LEDs are improving in quality and energy efficiency at a rapid pace. Colored LEDs (red, yellow, blue, green) are very efficient. Red LEDs use about ninety percent less energy than a red incandescent lightbulb. These colored LEDs can save energy and be a great light source for accent and decorative colored light. Plus, each LED lasts 10,000 or more hours longer than a standard bulb.
White LEDs are also available, but they’re currently only about as efficient as incandescent. It will be a few more years until they rival the efficiency of compact fluorescents. In addition, color quality and brightness are still not quite up to snuff.
Although white LEDs are far from being used as a general home light source, colored LEDs can add a nice colorful accent. Manufacturers’ claims vary, but you can count on the LEDs lasting several times longer than incandescents.
Energy savings: Except for some outdoor fixtures, Energy Star–qualified fixtures generally use compact fluorescent lightbulbs, which use approximately two-thirds less wattage to produce the same amount of light as an incandescents. This saves on your utility bill, preserves energy resources, and also means less pollution is generated at the power plant.
Long life: The compact fluorescent bulbs in these fixtures last 10,000 hours, compared with 1,000 hours for the average incandescent. With average use, these bulbs last seven years, which means fewer trips up the ladder to change the lightbulb.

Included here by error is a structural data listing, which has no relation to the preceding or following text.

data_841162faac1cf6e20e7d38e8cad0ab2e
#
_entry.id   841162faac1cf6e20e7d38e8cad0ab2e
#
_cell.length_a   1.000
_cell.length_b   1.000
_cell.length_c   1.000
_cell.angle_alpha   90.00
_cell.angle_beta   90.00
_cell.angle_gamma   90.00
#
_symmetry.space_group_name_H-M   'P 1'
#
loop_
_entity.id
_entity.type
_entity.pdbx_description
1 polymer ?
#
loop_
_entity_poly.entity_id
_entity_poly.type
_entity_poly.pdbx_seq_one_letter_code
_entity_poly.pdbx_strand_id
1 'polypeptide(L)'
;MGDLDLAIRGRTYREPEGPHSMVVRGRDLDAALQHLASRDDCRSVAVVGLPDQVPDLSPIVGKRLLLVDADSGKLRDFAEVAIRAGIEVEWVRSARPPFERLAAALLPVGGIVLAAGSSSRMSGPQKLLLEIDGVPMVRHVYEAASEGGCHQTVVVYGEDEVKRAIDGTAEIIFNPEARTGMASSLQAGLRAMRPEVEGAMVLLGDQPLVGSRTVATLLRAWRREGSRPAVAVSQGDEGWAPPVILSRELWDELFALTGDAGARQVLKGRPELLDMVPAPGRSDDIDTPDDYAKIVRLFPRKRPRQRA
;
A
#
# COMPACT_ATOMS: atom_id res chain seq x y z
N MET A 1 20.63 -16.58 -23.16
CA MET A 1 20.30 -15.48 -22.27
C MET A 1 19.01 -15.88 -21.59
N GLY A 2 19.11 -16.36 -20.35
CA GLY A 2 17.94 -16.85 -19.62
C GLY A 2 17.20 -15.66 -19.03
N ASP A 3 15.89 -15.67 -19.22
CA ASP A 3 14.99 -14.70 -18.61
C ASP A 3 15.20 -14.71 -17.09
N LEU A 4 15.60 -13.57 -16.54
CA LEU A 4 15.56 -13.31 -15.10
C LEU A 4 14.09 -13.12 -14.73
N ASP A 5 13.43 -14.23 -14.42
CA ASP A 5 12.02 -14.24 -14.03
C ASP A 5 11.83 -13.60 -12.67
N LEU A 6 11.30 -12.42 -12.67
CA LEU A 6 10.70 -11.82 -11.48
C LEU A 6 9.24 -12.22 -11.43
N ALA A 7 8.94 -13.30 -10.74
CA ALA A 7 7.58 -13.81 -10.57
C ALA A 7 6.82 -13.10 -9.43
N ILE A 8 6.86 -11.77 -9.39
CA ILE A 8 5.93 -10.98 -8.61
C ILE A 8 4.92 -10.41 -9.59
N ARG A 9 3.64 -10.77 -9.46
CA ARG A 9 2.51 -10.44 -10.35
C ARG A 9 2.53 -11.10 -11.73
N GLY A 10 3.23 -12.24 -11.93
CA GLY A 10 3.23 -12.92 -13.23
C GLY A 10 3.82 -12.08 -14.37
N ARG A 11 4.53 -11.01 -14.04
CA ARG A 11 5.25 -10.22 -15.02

Automatic shutoff: Outdoor Energy Star–qualified fixtures use a photocell to turn off during the day and on when it grows dark. Some outdoor fixtures also use a motion sensor to extinguish the lights when no one is near. In addition to added energy savings, the motion sensor provides an added security measure that could scare away prowlers.
Quality: Energy Star–qualified lighting is instant-on, does not hum or flicker, and provides excellent color. One caution: There’s still plenty of low-quality fluorescent lighting around. For quality and energy savings look for the Energy Star label.
A technical drawback is that Energy Star–qualified built-in light fixtures generally aren’t dimmable, although table and floor lamps do come with dimmers and three-way switches. Fixtures with built-in dimmers have been developed but won’t be available to the residential market for one to two years. They’re also incompatible with remote switches and most timers.
In addition, Energy Star–qualified fixtures are more expensive than a standard incandescent of the same style and finish. Generally the fixtures can be $15 to $30 more per socket, so a five-light chandelier may cost $150 more and a basic ceiling flush-mount may only be $15 more. Although it costs more, remember a compact fluorescent lightbulb lasts ten times longer, which saves you money on replacements, and the energy savings will pay for the additional fixture cost within a couple of years.
More lighting showrooms and large retailers are promoting Energy Star–qualified lighting every day. Home Depot and Lowe’s have dramatically increased their stocks. If you don’t see the fixture you want, most showrooms have catalogs you can browse. Because these energy-efficient decorative fixtures are new to most retail stores, you may find that sales staff aren’t yet knowledgeable on their features and availability. To learn more about these products and to locate stores that sell them in your area, visit EnergyStar.gov.